Balmy sun and cool breeze bounce of my blue shirt--the one I wear when I know I'll need protection from the elements. It's one of those shirts you pay extra for at a camping store. I also had my boots on. My feet and body are protected. Ha. Me and my protective gear...
I step out of the vehicle and onto the odd, uneven, narrow street. It is like cobblestones, but made of shards of sharp rock, and caked with mud because of the rainy season. There is a cement sewer drain on the side. It lies open like an artery cut in half. A blueish gray slime works its way through. This is a slum area. But it could be worse. It could be, right? I am not sure. I have not been in a slum before.
I sit in the small house of about eight by twelve feet. There is just enough room for a makeshift bunk bed and a bench. There is a woman lying in a cradle position on the lower bunk, and the upper bunk has curtain over it. I cannot see what lies behind. The woman holds her hands to her head, and has a look of deep pain on her face. She speaks with the weakness of a wilted flower. She has "the sickness." I set down the bag of food we bring to her.
Someone goes out and grabs the daughter. She comes in and sits down. Her smile is kind, and polite. She's wearing a long dress that seems better suited as an evening gown or pajama. Her hair is tight against her head in a set of alternating corn rows: one straight, the other a pattern like a parapet on a castle top. Her feet adorn a pair of muddy, slip on sandals. It's the rainy season, and her feet are covered with mud.
She listens to me tell the story of how I found out about this place called Korah, and how my heart broke, and how I want to help. I tell her and her mom how I am honored to be welcomed into her home. I read the parable of the tax collector and the Pharisee and tell the story of Jesus and how he came to bring us to God. The mom and daughter both give short, inward breaths, like quick, furtive, backward sighs. This sound means, "Yes, I agree with this."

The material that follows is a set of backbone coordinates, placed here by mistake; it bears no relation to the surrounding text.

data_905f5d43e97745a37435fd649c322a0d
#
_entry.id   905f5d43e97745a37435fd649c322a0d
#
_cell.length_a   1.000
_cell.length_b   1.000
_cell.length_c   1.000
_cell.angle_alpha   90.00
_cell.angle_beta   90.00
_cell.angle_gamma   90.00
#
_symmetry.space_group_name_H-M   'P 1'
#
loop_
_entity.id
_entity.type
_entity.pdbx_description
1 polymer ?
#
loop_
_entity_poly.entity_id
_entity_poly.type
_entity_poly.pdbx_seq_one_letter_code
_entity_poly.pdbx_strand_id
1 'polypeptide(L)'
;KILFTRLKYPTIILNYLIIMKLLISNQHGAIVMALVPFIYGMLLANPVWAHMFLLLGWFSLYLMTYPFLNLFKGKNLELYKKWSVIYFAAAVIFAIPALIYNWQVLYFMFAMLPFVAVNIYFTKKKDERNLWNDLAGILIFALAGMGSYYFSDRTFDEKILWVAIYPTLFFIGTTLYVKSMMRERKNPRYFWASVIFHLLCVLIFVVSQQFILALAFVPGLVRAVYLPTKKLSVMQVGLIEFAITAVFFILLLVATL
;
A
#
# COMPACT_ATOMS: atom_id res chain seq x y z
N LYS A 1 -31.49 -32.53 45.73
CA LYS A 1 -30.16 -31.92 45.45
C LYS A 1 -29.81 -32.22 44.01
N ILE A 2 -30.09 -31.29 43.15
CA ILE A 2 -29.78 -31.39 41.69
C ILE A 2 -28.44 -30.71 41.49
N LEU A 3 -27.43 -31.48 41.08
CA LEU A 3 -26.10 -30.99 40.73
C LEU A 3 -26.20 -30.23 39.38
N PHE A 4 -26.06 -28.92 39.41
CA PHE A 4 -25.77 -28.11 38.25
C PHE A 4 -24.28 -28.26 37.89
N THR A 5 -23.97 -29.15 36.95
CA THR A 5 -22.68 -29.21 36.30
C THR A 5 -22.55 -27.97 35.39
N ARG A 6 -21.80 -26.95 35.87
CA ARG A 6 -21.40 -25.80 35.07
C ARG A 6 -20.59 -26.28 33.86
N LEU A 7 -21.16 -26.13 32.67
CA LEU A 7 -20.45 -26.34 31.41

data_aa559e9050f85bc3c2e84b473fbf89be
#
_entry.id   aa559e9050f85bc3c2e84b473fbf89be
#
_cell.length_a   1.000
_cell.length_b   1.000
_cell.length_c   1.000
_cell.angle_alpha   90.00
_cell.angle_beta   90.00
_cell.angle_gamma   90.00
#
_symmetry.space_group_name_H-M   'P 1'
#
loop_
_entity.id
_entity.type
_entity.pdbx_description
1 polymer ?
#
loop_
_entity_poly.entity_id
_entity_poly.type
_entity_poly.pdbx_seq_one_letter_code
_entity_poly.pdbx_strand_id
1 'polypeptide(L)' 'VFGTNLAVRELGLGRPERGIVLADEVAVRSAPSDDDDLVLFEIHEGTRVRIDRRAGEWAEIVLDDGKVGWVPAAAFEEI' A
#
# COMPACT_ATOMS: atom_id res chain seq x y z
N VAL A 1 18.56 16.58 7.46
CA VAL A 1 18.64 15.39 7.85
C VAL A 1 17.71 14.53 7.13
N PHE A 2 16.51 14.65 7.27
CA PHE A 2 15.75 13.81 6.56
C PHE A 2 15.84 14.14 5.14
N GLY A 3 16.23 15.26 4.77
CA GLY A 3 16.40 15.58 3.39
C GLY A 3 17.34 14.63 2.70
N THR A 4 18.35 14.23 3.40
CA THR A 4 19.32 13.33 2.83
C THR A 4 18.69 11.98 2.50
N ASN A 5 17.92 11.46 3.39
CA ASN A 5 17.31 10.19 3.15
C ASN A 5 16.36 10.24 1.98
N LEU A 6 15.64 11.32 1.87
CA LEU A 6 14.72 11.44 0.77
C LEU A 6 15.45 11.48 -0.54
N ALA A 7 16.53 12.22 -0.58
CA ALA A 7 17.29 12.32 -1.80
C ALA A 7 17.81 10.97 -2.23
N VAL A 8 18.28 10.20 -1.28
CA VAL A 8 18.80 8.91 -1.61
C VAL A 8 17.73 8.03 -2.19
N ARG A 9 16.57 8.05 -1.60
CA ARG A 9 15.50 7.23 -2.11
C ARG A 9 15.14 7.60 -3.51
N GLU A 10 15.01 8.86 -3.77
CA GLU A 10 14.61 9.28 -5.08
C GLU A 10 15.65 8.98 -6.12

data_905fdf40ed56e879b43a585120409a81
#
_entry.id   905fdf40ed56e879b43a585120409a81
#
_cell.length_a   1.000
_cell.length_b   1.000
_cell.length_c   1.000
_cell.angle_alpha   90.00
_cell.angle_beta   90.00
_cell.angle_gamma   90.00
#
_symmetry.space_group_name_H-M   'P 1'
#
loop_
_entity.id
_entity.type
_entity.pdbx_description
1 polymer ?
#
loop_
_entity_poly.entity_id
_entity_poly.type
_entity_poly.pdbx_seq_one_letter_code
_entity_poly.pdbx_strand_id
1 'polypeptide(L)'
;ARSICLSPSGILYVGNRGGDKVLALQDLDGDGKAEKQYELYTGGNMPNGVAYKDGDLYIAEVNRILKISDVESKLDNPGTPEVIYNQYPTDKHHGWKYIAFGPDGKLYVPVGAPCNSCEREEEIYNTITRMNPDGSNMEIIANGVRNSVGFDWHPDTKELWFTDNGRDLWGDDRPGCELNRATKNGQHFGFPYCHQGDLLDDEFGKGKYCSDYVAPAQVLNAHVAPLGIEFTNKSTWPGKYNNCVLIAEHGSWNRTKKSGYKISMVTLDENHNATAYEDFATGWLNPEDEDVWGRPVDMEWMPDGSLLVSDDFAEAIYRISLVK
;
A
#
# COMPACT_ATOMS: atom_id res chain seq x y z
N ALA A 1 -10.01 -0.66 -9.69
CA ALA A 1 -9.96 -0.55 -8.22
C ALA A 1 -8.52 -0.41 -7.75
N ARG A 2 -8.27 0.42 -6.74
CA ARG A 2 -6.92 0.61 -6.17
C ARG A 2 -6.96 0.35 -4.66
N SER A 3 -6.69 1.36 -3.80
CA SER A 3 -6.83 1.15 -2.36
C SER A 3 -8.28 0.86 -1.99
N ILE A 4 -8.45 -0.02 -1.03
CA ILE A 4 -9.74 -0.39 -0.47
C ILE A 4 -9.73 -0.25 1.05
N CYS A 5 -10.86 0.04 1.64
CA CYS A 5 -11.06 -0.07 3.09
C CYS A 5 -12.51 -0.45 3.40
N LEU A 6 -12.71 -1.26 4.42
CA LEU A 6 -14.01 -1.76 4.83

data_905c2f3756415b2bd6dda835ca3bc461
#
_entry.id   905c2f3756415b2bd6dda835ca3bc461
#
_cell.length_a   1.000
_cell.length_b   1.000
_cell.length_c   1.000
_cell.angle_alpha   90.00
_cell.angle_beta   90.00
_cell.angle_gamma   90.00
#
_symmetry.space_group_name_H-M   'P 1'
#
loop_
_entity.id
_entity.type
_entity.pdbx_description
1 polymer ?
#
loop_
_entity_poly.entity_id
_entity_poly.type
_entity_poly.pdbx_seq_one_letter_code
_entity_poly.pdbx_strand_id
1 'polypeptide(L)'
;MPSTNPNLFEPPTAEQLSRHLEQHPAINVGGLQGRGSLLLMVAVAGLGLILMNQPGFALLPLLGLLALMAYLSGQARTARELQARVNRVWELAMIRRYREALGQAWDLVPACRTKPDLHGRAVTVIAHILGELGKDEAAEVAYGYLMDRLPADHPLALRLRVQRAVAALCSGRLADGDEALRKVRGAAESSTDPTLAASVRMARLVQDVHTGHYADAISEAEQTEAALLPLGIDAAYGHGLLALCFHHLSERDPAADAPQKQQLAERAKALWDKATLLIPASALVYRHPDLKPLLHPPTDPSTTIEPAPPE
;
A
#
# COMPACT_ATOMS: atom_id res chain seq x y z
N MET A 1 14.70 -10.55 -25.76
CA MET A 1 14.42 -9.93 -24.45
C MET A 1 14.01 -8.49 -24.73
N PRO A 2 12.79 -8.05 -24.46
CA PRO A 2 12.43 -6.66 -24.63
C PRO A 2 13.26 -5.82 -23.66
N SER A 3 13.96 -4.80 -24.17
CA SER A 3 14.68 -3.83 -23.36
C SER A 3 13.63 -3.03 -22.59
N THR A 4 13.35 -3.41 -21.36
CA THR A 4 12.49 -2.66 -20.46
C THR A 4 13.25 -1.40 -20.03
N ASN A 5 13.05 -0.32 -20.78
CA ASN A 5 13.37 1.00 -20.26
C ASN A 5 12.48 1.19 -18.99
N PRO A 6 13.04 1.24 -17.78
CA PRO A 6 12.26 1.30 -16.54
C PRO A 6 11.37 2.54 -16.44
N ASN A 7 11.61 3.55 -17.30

We all pray for the widow. I lay my hand on her head and ask God to have mercy on her. God, please have mercy on this dear woman. We all start crying. My interpreter is overcome with emotion and begins to pray in Amharic. He shakes with weeping and asks God's mercy on her. The daughter is quiet, she bows her head and prays. After prayer, I show the food to them: oil, sugar (sukkah), peanut butter and beans and grains. You will not have to go to the dump for food for a while now, my dear.
The daughter walks us through the alleyway to our vehicle. She smiles at me and I get in the vehicle. I get out again, and go to shake her hand and say goodbye. I get back in and sit down. She's still looking at me and smiling, with her friends. I stretch out my hand toward the window, saying goodbye to the girl. She's an early teen. So kind, and such a lovely smile. You'll not have to go to the dump for food for a while, my dear. You are precious in the eyes of the Lord, my dear.
I am off to another home visit. Another family with leprosy. Another woman with "the sickness." As we drive away, I expect nothing of the capture this girl would lay hold of my heart over the next few days.